By now we are all pretty much aware of the disruption that digital media has created in journalism, politics, education, and so much more, towards a paperless society. Digital media encompasses any media that is accessed through a digital electronic device: from reading articles, to playing videos, streaming music, playing games and even educating, almost everything can be accessed online now. In 2017, 57% of all digital media engagement is driven through mobile apps, according to the 2017 US Mobile App Report from comScore. The company tracks digital audiences on their use of desktop computers, smartphones, and tablets, as well as mobile web and app audiences. This report explores the behaviors of mobile media consumption and gives context to how that industry has evolved and how it keeps growing.
The report specifically targets “Mobile”, which refers to smartphone and tablet devices. In 2017, Smartphone apps alone (therefore, not including tablet apps) drive over half of all digital media usage. This is in comparison to the mobile web, where anything can be accessed but apps specifically tend to have more feasibility. Apps also dominate mobile web in terms of usage time: while 87% of time accessing digital media is spent on mobile apps, only 13% of time spent accessing digital media is through the mobile web.
Millennials continue to adapt to mobile trends to a point that questions if mobile apps can truly be addictive. The report finds that younger users between ages 18-24 spend more than 3 hours a day on apps. And they don’t just drive the consumption of mobile apps, they help drive their revenue. A survey shows that millennials are much more willing to spend money on downloading apps and are also more willing to make purchases within an app then their older counterparts.
So with so many apps available now, what makes people discern which apps to keep and use most frequently? It turns out that looks matter: according to the report, 21% of millennials will delete an app if they don’t like how it looks on their home screen. And distance matters, too. Millennials are more likely to consider “thumb reach” method when positioning apps on their screen, so as to make their most frequented apps as convenient as possible to access with one hand.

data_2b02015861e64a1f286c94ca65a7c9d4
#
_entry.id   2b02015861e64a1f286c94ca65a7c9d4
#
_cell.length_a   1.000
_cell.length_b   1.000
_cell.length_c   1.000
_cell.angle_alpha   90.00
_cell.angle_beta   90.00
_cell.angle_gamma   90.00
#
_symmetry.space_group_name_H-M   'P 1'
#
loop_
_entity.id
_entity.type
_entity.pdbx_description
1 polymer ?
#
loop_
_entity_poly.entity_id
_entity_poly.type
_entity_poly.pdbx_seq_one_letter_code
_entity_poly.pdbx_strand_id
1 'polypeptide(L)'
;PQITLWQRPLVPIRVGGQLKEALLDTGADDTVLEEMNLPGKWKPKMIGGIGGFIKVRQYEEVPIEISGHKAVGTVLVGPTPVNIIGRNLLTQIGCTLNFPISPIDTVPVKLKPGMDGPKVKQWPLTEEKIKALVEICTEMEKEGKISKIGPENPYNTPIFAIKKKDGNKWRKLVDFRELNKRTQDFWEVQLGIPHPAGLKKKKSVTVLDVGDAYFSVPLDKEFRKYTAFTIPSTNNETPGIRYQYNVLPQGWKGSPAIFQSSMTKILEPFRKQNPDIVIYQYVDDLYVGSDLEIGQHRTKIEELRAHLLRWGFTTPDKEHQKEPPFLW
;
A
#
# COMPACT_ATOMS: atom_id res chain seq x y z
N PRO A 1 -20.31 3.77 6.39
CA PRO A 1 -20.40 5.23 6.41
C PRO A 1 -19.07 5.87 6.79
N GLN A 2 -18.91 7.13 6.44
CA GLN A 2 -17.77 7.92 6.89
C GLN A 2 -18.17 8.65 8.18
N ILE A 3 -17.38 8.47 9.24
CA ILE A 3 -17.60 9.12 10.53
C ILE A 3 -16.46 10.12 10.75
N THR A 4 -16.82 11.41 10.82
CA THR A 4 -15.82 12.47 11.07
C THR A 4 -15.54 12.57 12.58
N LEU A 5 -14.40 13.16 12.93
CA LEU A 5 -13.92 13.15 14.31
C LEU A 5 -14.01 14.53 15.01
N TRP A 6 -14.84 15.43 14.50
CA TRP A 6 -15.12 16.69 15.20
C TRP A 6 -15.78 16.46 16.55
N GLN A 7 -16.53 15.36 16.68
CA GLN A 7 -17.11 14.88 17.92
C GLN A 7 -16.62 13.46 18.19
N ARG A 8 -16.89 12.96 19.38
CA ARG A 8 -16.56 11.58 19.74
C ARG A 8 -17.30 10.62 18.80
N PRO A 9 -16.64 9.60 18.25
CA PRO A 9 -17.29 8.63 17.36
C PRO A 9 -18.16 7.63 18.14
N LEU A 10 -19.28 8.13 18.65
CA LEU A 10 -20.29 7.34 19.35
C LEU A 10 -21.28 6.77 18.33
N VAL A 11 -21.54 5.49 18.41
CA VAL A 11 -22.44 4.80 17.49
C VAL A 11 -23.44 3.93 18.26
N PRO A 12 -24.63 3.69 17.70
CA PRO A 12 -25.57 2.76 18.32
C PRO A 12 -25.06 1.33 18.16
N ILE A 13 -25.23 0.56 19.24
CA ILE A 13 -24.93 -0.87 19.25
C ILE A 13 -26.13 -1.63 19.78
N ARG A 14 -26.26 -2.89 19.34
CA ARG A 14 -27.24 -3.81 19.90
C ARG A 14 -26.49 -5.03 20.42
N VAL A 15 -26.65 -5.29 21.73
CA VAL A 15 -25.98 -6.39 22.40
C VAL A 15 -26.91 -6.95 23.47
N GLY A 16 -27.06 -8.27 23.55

There is also a reported increase in the amount of people who allow apps to send “Push Notifications” in 2017, which are messages that pop up on mobile devices for updates on certain apps. Last year, there was a sense that “push notification fatigue” had started, with less users allowing them. The most notable increase in mobile app usage came from apps that categorize as “news/information”. It is possible that with so many news-worthy events happening in the last year, the increase in users allowing for push notifications indicates a desire to stay connected to the latest news.
The top 10 most used apps are ranked in the chart below. Of those ten, Facebook and Google combine to own 8 of the most used apps. Facebook in particular has the highest amount of users among all mobile apps:
With mobile engagement becoming more prevalent, the stock market has reacted as well: FANG, the acronym for large-cap tech stocks (Facebook, Amazon, Netflix, and Google) have led the way for the market’s bull run. In fact, Goldman Sachs reported that the top-5 companies in the tech sector in terms of gains have contributed about 40% to the S&P 500’s overall gains for the year. Despite the slight pullback in June in the tech-heavy Nasdaq 100 Index and high valuations in the sector, there hasn’t been much resistance to their growth. Mobile app usage is at all-time highs and there is seemingly no end to their usefulness. As mobile tech continues to develop, it’s becoming clear that mobile devices will soon be applicable to every aspect of life, and companies will need to continue to evolve to the consumers demands.
An investor cannot invest directly in an index. The opinions and forecasts expressed are those of the author, and may not actually come to pass. This information is subject to change at any time, based on market and other conditions and should not be construed as a recommendation of any specific security or investment plan. Past performance does not guarantee future results.